Exploitation Route The derivatisation methods developed may have wide applications in proteomics, lipidomics and metabolomics.
Sectors Agriculture, Food and Drink,Chemicals,Healthcare,Pharmaceuticals and Medical Biotechnology

 
Description Although the project was targeted at derivatisation towards phosphate groups, a spin-off discovery was an improved method to methylate carboxylic acid groups. This is now being explored by us in collaboration with third sector organisations and in the development of "kit technology" for derivatisation.
First Year Of Impact 2014
Sector Chemicals,Healthcare,Pharmaceuticals and Medical Biotechnology
Impact Types Economic

 
Description Mass Spectrometry Based Lipidomics and Metabolomics to Drive Bioscience Discovery
Amount £748,381 (GBP)
Funding ID BB/S019588/1 
Organisation Biotechnology and Biological Sciences Research Council (BBSRC) 
Sector Public
Country United Kingdom
Start 06/2019 
End 06/2020
 
Title Acids and Ketones 
Description Using mass spectrometry it is a challenge to differentiate the combination of an alcohol group and a carbonyl from a carboxylic acid as both add 29.9742 u to the core structure. One solution we uncovered in this work is derivatisation with trimethylsilyldiazomethane which specifically methylates the acid but not the enol form of the carbonyl. A common strategy in mass spectrometry is derivatisation of carbonyl groups with amines or hydrazines to form oximes or hydrazones. These reactions proceed to completion with alpha,beta-unsaturated ketones but not saturated ketones. We have been able to improve the derivatisation yield with saturated ketones by performing the reaction in acidic methanol rather than the usual aqueous acidic methanol solvent. 
Type Of Material Technology assay or reagent 
Year Produced 2014 
Provided To Others? No  
Impact A book chapter describing these improved derivatisation methods is in preparation. These improved methods are currently used in our group e.g. in PMID: 30736477 
 
Description Cardiff Neuroscience 
Organisation Cardiff University
Country United Kingdom 
Sector Academic/University 
PI Contribution Analysis of cultured cells for oxysterols
Collaborator Contribution Provision of cellular material
Impact Manuscript in preparation
Start Year 2014
 
Description ENOR 
Organisation Catholic University of Louvain
Country Belgium 
Sector Academic/University 
PI Contribution expertise, intellectual input, access to equipment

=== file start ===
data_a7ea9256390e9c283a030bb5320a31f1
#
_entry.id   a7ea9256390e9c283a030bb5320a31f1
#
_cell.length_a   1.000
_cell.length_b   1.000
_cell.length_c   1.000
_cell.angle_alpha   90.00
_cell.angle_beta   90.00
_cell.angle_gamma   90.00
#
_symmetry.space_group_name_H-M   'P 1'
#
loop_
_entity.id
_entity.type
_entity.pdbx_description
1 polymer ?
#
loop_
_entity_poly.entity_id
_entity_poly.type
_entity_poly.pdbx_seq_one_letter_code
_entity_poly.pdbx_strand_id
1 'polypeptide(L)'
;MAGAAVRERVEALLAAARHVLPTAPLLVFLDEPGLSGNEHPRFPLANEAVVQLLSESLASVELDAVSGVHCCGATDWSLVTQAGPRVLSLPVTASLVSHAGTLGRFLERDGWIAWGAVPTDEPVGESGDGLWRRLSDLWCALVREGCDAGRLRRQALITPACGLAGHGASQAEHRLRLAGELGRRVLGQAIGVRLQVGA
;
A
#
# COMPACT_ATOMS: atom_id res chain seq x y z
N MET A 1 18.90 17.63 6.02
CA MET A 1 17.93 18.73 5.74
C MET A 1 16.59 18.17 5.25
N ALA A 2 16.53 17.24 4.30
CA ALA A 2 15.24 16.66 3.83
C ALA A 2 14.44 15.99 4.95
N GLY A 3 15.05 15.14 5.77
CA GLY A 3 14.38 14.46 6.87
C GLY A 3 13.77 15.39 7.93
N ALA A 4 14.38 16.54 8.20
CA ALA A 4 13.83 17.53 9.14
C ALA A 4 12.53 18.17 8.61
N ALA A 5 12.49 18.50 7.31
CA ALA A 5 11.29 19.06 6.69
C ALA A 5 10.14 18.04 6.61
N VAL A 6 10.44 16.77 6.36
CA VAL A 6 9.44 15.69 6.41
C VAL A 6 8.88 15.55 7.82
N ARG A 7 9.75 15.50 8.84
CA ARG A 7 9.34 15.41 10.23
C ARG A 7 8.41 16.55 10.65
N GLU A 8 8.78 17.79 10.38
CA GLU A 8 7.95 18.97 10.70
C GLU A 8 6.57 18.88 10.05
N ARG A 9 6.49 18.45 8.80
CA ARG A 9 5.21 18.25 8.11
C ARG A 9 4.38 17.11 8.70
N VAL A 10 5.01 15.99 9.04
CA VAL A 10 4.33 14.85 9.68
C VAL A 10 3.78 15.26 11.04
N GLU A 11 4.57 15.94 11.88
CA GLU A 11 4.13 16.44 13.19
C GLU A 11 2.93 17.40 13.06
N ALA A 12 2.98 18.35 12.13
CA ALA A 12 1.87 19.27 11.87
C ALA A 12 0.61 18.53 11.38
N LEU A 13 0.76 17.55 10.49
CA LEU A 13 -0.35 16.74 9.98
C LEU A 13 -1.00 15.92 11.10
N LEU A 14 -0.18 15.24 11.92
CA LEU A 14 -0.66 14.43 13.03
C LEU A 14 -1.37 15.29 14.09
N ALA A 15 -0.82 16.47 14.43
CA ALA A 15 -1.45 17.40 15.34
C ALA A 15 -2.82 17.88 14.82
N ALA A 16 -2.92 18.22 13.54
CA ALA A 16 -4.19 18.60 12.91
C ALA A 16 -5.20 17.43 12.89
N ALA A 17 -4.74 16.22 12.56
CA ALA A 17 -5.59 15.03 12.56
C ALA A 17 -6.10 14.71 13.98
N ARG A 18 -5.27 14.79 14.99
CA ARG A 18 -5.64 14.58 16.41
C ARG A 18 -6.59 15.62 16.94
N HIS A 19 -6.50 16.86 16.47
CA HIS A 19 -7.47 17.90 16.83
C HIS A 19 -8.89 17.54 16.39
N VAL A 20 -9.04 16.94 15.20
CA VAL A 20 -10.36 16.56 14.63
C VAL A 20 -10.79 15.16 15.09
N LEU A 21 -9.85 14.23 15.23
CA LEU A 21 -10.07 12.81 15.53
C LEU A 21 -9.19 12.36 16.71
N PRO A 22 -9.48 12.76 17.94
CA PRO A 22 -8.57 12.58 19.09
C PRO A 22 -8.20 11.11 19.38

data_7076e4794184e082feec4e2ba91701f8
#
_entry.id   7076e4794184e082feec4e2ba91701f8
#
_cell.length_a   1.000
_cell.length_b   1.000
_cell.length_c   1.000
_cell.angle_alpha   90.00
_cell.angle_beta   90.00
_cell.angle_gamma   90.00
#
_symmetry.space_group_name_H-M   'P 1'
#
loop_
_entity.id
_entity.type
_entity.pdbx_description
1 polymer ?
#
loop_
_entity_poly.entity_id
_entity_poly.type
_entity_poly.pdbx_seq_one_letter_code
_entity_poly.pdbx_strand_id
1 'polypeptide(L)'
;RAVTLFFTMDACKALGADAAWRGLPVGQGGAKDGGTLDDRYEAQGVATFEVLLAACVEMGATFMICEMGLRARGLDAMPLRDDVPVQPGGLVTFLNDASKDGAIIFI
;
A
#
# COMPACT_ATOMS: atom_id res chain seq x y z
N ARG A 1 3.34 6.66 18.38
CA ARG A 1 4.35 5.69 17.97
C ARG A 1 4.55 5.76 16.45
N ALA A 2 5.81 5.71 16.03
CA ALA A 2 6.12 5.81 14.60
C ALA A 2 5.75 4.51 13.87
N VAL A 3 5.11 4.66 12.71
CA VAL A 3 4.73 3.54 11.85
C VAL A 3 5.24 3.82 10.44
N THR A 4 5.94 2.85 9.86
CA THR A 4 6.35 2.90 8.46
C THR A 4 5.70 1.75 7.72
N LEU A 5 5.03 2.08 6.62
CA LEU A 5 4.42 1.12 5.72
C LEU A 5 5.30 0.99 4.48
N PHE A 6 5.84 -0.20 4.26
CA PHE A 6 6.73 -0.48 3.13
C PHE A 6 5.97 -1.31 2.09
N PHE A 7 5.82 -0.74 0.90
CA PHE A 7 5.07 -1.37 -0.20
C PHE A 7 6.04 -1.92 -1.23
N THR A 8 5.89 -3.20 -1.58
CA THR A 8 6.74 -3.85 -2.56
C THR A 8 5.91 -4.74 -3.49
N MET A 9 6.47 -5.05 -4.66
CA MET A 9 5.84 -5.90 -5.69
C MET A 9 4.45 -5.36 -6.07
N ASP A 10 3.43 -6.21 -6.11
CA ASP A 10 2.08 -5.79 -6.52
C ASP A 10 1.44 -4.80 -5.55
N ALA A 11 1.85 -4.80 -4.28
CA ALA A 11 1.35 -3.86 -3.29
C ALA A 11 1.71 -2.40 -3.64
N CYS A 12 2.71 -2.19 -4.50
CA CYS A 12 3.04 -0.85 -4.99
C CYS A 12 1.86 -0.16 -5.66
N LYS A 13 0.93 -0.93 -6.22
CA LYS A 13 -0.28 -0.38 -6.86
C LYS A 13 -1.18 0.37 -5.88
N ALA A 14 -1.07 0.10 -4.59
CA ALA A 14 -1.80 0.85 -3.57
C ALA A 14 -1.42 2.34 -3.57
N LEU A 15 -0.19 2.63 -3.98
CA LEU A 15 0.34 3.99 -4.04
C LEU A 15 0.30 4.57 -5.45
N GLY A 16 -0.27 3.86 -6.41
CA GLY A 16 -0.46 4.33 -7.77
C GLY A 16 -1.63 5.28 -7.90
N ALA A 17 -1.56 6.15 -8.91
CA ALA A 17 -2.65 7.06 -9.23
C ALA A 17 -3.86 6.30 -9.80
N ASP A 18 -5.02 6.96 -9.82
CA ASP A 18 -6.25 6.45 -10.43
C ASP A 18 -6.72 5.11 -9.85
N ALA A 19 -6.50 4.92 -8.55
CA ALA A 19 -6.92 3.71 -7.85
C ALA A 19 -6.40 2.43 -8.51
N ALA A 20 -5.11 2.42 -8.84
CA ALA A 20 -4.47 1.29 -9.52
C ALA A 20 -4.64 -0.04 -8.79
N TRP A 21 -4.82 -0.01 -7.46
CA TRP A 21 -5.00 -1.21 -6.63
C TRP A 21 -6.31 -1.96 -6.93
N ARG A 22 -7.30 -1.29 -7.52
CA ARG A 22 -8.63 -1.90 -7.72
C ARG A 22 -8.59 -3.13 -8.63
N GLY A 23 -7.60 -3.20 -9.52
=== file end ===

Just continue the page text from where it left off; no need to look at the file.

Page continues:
Collaborator Contribution Access to biological materials
Impact doi: 10.1016/j.jsbmb.2019.03.02 doi: 10.1016/j.biochi.2018.07.016
Start Year 2010
 
Description ENOR 
Organisation Minerva Foundation Institute for Medical Research
Country Finland 
Sector Private 
PI Contribution expertise, intellectual input, access to equipment
Collaborator Contribution Access to biological materials
Impact doi: 10.1016/j.jsbmb.2019.03.02 doi: 10.1016/j.biochi.2018.07.016
Start Year 2010
 
Description ENOR 
Organisation Novartis
Country Global 
Sector Private 
PI Contribution expertise, intellectual input, access to equipment
Collaborator Contribution Access to biological materials
Impact doi: 10.1016/j.jsbmb.2019.03.02 doi: 10.1016/j.biochi.2018.07.016
Start Year 2010
 
Description ENOR 
Organisation University Hospital Regensburg
Country Germany 
Sector Hospitals 
PI Contribution expertise, intellectual input, access to equipment
Collaborator Contribution Access to biological materials
Impact doi: 10.1016/j.jsbmb.2019.03.02 doi: 10.1016/j.biochi.2018.07.016
Start Year 2010
 
Description ENOR 
Organisation University of Basel
Country Switzerland 
Sector Academic/University 
PI Contribution expertise, intellectual input, access to equipment
Collaborator Contribution Access to biological materials
Impact doi: 10.1016/j.jsbmb.2019.03.02 doi: 10.1016/j.biochi.2018.07.016
Start Year 2010
 
Description ENOR 
Organisation University of Clermont Auvergne
Country France 
Sector Academic/University 
PI Contribution expertise, intellectual input, access to equipment
Collaborator Contribution Access to biological materials
Impact doi: 10.1016/j.jsbmb.2019.03.02 doi: 10.1016/j.biochi.2018.07.016
Start Year 2010
 
Description ENOR 
Organisation University of Edinburgh
Department Queen's Medical Research Institute Edinburgh